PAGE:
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Use OpenShift secret securely without any third party tool

Note: This approach does not use any OpenShift specific features (apart from oc CLI). So it should work in any Kubernetes cluster as well.

You might have used OpenShift secrets many times by defining them on the cluster and using it inside the pods. There different ways in OpenShift to make the secrets available to the pods. For example, using the volume mounts or environment variables. Those are documented here.

Have you ever wondered how much secure these secrets are once you make them available inside the pod? Anyone who can sneak into the container can see these secrets. If your application dumps the environment variables as part of logging, the secrets could be exposed to the outside world in exponentially. This is exactly what we will be discussing here.

You have a use case where you need to define OpenShift secrets to keep the sensitive information used by the application pods. It could be the database credentials, certificate files or any other sensitive information.

Here we will use very simple example of using the secret. There is a pod that runs a Java application. This application connects to the database which is running external to the application pod. It can be on another pod or outside of the OpenShift cluster. The application just needs the database username and password to connect to the database (along with other obvious details like host, port and so on). We will treat database password as the only sensitive information. The application reads the database password from the configuration file stored on the file system accessible to the application.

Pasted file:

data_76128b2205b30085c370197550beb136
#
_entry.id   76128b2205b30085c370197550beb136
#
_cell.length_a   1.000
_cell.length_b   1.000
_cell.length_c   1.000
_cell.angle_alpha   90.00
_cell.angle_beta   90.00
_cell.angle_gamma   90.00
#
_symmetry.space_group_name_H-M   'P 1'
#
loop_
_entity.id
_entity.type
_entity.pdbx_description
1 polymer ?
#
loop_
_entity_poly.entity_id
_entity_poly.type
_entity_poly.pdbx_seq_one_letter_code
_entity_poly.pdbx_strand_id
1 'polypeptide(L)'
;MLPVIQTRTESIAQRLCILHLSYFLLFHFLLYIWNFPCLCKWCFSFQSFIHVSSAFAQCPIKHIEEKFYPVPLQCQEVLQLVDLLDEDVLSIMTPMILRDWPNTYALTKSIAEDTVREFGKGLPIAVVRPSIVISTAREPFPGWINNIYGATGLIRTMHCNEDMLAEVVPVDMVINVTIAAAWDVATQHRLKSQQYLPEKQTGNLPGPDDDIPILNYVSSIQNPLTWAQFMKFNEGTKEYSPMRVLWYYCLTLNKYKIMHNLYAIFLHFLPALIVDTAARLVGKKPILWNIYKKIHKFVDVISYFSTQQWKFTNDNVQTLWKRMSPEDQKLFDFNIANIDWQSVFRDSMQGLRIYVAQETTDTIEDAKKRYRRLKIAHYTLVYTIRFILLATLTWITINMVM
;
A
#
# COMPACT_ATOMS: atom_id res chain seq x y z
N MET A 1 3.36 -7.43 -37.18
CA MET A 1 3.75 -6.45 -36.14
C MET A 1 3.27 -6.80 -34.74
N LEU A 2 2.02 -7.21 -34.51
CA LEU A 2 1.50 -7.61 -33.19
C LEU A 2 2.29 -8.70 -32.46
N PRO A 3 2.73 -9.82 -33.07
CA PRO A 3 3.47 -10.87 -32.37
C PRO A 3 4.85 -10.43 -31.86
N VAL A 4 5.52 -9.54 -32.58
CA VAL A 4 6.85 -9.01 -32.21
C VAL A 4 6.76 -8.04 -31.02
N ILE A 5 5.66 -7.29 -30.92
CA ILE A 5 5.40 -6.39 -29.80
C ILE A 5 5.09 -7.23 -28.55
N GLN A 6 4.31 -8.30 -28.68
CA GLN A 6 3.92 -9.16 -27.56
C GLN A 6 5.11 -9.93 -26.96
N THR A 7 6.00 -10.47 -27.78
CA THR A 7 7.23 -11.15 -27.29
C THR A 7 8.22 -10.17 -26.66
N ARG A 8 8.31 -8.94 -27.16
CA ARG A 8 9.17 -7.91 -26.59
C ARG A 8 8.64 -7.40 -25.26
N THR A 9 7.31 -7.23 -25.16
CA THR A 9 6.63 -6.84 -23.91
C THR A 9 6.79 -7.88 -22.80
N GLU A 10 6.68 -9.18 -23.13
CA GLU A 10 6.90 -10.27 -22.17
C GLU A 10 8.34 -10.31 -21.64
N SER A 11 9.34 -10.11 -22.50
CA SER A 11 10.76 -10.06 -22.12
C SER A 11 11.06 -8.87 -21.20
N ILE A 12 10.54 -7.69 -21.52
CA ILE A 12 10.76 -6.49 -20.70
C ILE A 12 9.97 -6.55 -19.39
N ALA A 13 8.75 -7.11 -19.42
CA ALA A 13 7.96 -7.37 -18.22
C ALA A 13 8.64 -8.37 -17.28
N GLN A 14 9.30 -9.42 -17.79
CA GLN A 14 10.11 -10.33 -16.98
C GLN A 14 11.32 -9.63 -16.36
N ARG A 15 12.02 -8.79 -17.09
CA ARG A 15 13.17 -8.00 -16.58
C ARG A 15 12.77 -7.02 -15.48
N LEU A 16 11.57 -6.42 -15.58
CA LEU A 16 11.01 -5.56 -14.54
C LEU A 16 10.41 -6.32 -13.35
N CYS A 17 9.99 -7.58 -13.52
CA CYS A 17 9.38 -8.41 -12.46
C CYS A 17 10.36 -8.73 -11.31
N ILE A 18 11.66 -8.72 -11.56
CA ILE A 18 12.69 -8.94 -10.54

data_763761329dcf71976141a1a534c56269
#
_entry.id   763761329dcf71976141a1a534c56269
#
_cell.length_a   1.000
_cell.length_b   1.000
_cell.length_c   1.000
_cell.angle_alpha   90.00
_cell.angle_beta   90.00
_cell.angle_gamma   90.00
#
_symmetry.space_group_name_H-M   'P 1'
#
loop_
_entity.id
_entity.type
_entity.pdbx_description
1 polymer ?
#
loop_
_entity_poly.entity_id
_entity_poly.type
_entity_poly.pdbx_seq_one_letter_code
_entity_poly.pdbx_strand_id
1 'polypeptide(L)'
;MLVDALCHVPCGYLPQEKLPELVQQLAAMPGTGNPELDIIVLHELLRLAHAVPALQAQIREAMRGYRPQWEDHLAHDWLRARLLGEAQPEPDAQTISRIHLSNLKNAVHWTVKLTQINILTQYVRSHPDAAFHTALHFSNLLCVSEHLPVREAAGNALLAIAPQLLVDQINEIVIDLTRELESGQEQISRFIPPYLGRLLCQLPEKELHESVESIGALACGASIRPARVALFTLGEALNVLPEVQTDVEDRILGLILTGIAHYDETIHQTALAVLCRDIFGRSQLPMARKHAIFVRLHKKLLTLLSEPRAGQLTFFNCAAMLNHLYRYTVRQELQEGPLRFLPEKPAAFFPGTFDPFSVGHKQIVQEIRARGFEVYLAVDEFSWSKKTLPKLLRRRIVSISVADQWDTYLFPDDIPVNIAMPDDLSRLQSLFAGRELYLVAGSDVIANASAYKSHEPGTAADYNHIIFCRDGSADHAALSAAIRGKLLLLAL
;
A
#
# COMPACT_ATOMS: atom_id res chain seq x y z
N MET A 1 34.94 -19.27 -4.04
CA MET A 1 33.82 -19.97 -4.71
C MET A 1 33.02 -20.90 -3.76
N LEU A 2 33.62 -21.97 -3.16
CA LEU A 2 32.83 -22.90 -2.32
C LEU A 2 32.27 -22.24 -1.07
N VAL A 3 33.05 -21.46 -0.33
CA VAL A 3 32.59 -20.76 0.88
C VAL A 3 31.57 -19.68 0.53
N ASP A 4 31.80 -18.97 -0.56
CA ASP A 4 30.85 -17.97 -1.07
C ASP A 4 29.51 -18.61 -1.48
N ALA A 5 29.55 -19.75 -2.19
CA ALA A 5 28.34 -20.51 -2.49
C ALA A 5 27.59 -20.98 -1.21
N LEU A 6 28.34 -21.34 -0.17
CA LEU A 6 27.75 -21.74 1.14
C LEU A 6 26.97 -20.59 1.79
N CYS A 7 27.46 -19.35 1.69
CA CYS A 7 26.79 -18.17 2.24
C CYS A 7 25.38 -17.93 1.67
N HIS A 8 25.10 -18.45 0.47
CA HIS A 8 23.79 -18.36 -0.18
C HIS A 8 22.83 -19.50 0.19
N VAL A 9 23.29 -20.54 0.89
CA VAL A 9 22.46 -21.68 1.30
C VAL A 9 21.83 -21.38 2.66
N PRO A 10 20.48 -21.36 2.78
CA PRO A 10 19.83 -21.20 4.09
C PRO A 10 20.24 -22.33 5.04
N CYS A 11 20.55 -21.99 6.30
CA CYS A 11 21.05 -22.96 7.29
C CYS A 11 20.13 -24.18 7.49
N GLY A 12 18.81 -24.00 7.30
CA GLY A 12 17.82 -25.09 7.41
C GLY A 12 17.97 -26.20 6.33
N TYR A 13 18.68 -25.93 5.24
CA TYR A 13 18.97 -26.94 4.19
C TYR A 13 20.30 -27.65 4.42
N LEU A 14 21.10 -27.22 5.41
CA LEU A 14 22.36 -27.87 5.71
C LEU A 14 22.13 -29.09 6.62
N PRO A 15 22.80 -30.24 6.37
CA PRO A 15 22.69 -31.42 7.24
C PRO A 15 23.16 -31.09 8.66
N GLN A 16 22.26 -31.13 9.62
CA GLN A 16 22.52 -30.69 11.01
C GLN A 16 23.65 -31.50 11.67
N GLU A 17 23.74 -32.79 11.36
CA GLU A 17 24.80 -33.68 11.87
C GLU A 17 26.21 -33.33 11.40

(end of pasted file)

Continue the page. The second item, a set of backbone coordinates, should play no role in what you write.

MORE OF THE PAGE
Lets try to implement this in the OpenShift in a simple way.

Simple way

The simplest way to use OpenShift secret in the pod is as below.

  • Create a OpenShift secret that will contain database password.
oc create secret generic db-passwd-secret --from-literal=DB_PASS=password123
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  • This secret is then used in the application pod as environment variable. Below is one of the few ways to load secret as environment variables.
- name: app-container
  command: [ "/bin/sh", "-c", "env" ]
  - secretRef:
    name: db-passwd-secret
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  • Container startup script reads the database password from environment variable, and writes it to the configuration file in plaintext.
  • Application reads the database password from the configuration file and uses it to connect to the database.

Though it is very simple implementation using the features supported by OpenShift, it has many security concerns. The most important being the database password is visible in plaintext as environment variable and in the configuration file. Anyone who has access to the container can see the database password.

Les see how we can do it in better way...

Secure way

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No one can make the application secure in OpenShift if the application itself does not support handling of the sensitive data securely. In this example, keeping the database password in plaintext in the configuration file is basic security flaw in the application. Such flaws cannot be handled at the infrastructure or platform layer (for example in OpenShift). The application requires certain changes to adopt to the enhanced security model.

Application changes to use encrypted config

  • There are some pre-requisite changes required in the application to remove the dependency on plaintext password. The application should be updated to allow keeping database password encrypted in the configuration file and decrypting it at runtime using the provided passphrase at the time of startup. For that, it should support a way to encrypt and decrypt the password using a passphrase. We can keep it simple by using symmetric encryption where same passphrase is used to encrypt and decrypt. There should not be any need to have plaintext password available in the application container (for example to make database connectivity checks in the readiness probe).